At long last, New York is getting what it deserves: broad agreement from Gov. Andrew Cuomo and Mayor Bill de Blasio to address the subway crisis that has frustrated millions of people and hobbled the economy of the largest city in the United States.
The two men, both Democrats, have wasted years in a damaging rivalry that has stymied progress on crucial infrastructure, like mass transit and housing. On Tuesday, they overcame their animus and released a plan to raise revenue for long overdue subway repairs and to reform the Metropolitan Transportation Authority, which runs the subways, buses and the region’s commuter rails.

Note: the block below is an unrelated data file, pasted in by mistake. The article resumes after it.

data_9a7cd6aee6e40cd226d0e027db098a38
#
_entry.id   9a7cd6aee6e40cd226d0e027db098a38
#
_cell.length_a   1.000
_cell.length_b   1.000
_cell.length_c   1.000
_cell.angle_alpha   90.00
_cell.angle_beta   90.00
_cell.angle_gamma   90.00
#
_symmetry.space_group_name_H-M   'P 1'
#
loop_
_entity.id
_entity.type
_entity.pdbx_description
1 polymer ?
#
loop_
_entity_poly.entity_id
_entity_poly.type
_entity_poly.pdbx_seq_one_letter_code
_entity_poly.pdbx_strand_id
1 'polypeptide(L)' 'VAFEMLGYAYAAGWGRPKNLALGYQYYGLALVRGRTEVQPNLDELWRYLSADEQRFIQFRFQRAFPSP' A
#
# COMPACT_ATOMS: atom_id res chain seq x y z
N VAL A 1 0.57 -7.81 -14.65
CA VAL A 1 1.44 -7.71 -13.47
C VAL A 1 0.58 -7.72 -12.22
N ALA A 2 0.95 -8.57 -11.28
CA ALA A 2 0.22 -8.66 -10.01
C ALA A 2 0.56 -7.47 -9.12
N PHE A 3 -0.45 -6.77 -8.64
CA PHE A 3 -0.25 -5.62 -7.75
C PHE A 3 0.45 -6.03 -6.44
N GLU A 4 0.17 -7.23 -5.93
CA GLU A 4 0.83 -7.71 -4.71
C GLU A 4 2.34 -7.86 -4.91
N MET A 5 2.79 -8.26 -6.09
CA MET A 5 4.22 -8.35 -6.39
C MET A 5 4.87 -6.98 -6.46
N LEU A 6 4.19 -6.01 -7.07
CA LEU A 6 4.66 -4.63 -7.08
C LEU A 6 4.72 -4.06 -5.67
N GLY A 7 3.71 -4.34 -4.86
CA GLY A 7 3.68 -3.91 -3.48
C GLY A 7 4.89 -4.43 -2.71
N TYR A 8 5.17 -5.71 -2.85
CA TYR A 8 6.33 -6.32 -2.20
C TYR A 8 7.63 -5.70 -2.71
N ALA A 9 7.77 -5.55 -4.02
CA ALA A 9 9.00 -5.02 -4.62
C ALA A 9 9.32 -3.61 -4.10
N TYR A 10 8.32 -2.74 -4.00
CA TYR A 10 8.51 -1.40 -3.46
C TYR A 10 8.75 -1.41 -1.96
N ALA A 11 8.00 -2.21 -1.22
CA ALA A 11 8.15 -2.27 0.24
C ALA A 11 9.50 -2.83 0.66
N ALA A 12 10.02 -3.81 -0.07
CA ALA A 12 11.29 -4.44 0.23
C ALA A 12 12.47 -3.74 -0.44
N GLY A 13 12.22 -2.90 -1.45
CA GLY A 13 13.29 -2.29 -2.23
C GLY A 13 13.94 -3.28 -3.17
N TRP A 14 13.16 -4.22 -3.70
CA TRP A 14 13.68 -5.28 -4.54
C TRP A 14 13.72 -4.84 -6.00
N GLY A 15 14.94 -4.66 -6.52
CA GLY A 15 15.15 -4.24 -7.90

At the heart of the proposal is a version of congestion pricing, which Mr. de Blasio finally backed outright for the first time — reason enough to cheer. Also included in the proposal are revenue from planned sales taxes on marijuana — which the Legislature is expected to legalize soon in the state — and money from an internet sales tax. The plan calls for loosely limiting fare increases to inflation of no more than 2 percent a year.
State and city officials said the .4 billion a year raised by the plan could be used to back bonds of billion to billion over five years, roughly the estimate of many advocates of congestion pricing as well. According to a news release from the governor and mayor, those new funds would be dedicated to the M.T.A.’s capital needs, “with priority given to the subway system.” Fare increases would go toward running the subways and buses.